ArrowsThere are two arrows going out from each type; they are very important in the Enneagram Game. One arrow (with a red tip at its end) points to the stress/disintegration type; this is the type you are moving towards when you are imbalanced or under pressure over a longer period of time. If you are stressed, you are behaving more like your stress type, and therefore others may think of you differently than what you really are. This stress arrow is the more important of the two arrows and the one you should focus on for long term personal growth. The other arrow (with a black tip at its end) points to the relax/integration type; you behave more like this type when everything is going your way and the gods appear to be smiling at you. Again, if that is the case, others may perceive you differently.
One last thing, let's add an important attribute to the 3 centers, namely the outcome that people in each center desire. People in the gut center desire Power and Control, people in the heart center desire Affirmation and Esteem while people in the head center desire Safety and Security.

A more detailed view of the 3 centers

All these properties of the enneagram personality typing are succinctly captured in the Nine Types paragraph of Wikipedia's article on enneagrams.

### How Exactly is the Enneagram Game Played?

(Just like for the Glassperlen game, I am deliberately asking this question with the word "exactly" included. Because for either game, there is no such thing, there is no precise set of rules to follow. You are supposed to construct AND play your own game.)

So, with this caveat understood, how does one play the Enneagram Game? Perhaps the best way to proceed would be to explain how I construct my game and play it. My main goal in playing the game is to understand why certain things went well in my life and why I messed up other things. Hoping that I'll mess up a little less in the future. So here we go.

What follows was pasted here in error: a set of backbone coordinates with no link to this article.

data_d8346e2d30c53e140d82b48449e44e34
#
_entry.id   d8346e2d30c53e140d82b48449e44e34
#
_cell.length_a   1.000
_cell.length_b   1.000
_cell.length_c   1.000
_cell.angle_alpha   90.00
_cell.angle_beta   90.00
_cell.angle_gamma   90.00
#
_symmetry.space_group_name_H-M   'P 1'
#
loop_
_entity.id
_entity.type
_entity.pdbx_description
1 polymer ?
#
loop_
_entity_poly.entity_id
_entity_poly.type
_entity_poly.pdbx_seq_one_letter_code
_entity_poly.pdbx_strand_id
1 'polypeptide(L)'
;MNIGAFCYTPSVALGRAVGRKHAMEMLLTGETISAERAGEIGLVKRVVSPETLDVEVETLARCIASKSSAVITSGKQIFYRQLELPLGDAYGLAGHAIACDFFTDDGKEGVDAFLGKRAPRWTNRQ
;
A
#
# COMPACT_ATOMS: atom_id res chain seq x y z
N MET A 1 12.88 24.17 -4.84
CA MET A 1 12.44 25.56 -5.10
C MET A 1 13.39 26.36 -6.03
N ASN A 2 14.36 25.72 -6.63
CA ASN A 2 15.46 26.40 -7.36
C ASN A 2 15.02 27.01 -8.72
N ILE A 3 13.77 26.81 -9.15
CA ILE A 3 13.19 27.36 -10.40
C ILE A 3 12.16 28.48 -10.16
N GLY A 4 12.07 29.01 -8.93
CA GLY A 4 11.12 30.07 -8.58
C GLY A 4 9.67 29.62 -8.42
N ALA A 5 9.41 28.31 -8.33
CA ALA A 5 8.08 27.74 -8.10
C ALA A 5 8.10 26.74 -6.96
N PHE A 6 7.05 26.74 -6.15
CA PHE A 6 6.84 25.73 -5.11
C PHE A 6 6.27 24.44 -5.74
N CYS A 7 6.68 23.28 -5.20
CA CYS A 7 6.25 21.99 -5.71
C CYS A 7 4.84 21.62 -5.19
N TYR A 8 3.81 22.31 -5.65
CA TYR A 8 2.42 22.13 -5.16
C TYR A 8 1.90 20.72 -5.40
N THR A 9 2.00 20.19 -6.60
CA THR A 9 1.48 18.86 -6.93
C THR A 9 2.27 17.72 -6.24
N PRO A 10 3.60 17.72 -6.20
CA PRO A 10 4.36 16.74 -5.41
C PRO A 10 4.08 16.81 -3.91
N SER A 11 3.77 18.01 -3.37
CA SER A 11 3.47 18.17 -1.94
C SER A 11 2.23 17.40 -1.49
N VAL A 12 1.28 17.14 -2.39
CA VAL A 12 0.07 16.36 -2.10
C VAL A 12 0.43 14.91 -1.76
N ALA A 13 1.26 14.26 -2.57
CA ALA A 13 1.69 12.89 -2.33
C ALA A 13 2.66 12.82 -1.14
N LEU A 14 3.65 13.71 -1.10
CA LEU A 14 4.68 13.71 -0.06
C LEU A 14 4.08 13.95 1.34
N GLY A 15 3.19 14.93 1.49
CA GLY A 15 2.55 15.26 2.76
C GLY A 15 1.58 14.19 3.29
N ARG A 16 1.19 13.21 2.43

I took the enneagram test a few times and my type comes as an 8 or a 9. So in the classical enneagram notation I am a 8w9 or a 9w8, "w" standing for the dominant wing. I am definitively in the instinctive center (top center in the above picture); most of the important decisions in life I made on instinct, without much thinking or feeling: romantic partners, career choices, places to live, etc... People in this center are about Power and Control and they are somewhat defined by their handling of anger. 8s have no problem showing anger at any time and blowing it off, 9s try to avoid conflict and anger (and then blow up with rage when they do have to show it), while 1s despise displays of anger and go out of their way to repress it (and become resentful, tense, and demanding, when they encounter it).

Most of the people who know me smirk immediately and say "You are such an 8, don't even think about being a 9!" Except one particular 8, who happens to be an expert in enneagrams and who types me as a 9. Apparently, I laugh too easily and goof around too much to be an 8. And moreover, men with a mix of Eastern European and Israeli backgrounds tend to look like 8s in the US (a 3+6+7 country!). If you saw how cars in Tel Aviv are anticipating the turning of lights to green, to be the first through the intersection, you may acknowledge the point 😄 (see what I mean about goofing around?). OK, so this is the background, part of my game playing is to also understand what's going on with this split.

Now, as I mentioned earlier, my MBTI+ type is IN?P-A, and I asked you not to laugh because indeed the Feeling/Thinking dimension comes very unclear for me. If you look at most tables that relate enneagram typing with MBTI typing, this is what you will see in general (not by uniform consensus, and notice that the Assertive/Turbulent dimension is missing, because conventional MBTI does not include it):

As you can see, my MBTI typing and my enneagram typing do not agree at all. 8s are mostly ENTJ and 9s are mostly ISFP. The ESTJ between the 8 and the 9, which should match me the best, is positively out of whack. As a matter of fact, if I pick INFP as my MBTI type, instead of the INTP, then the ESTJ is exactly the opposite in every single dimension!!! What's going on?

So let's go a bit deeper and review the enneagram symbol again. We saw already that the symbol contains major groupings based on the number 3 (there are 3 centers and there are 3 types within each center) and there is also the triangle 3-6-9 of so-called integration/disintegration arrows between the types 3,6, and 9. But there are also two arrows glaringly breaking the overall symmetry: the (2,4) and the (5,7) arrows, shown below in red:

Now the arrows for 8 and 1 are perfectly fine, so we have 5 types with Integration/Disintegration symmetry: 1,3,6,8,9. What is so special about the (2,4) and the (5,7) arrows? If this were a physics theory, then yes, maybe there could be something special about the (2,4) and the (5,7) arrows. But the whole personality typing business (Myers-Briggs, enneagram, ...) is fundamentally predicated on the assumption that there is no type which is superior or preferable to any other type (the Equality rule, as we called it above). So there appears to be no good reason to have special cases.